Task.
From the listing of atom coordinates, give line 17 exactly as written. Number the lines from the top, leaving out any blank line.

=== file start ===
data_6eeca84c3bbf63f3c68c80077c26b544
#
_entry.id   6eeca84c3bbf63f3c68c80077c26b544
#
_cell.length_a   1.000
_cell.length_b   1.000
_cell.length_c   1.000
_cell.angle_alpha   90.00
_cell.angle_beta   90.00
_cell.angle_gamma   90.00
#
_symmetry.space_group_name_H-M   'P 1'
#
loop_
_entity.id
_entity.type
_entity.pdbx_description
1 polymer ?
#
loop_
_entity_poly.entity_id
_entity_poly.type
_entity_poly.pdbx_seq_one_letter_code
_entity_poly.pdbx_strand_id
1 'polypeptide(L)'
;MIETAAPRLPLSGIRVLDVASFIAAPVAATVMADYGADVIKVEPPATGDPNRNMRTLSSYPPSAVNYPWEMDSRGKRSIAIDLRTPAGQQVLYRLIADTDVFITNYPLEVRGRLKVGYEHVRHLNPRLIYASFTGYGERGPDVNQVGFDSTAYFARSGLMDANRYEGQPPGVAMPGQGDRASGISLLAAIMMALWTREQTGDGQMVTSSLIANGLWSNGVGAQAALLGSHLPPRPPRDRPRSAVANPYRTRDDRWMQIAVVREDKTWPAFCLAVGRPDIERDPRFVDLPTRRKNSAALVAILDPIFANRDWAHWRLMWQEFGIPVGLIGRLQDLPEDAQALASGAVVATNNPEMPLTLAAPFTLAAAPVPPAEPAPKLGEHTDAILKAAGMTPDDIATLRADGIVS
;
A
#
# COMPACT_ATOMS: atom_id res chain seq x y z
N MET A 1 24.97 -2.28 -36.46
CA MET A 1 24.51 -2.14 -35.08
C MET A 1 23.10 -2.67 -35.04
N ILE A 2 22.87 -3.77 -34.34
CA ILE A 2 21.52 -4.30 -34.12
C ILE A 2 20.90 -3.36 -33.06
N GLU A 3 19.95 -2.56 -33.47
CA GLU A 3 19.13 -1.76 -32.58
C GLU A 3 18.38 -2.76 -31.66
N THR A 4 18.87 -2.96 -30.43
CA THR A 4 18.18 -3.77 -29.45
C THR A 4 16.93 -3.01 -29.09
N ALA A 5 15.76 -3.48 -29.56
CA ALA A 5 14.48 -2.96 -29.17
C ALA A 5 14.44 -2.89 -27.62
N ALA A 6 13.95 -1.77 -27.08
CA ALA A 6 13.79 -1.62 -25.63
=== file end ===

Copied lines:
_entity.pdbx_description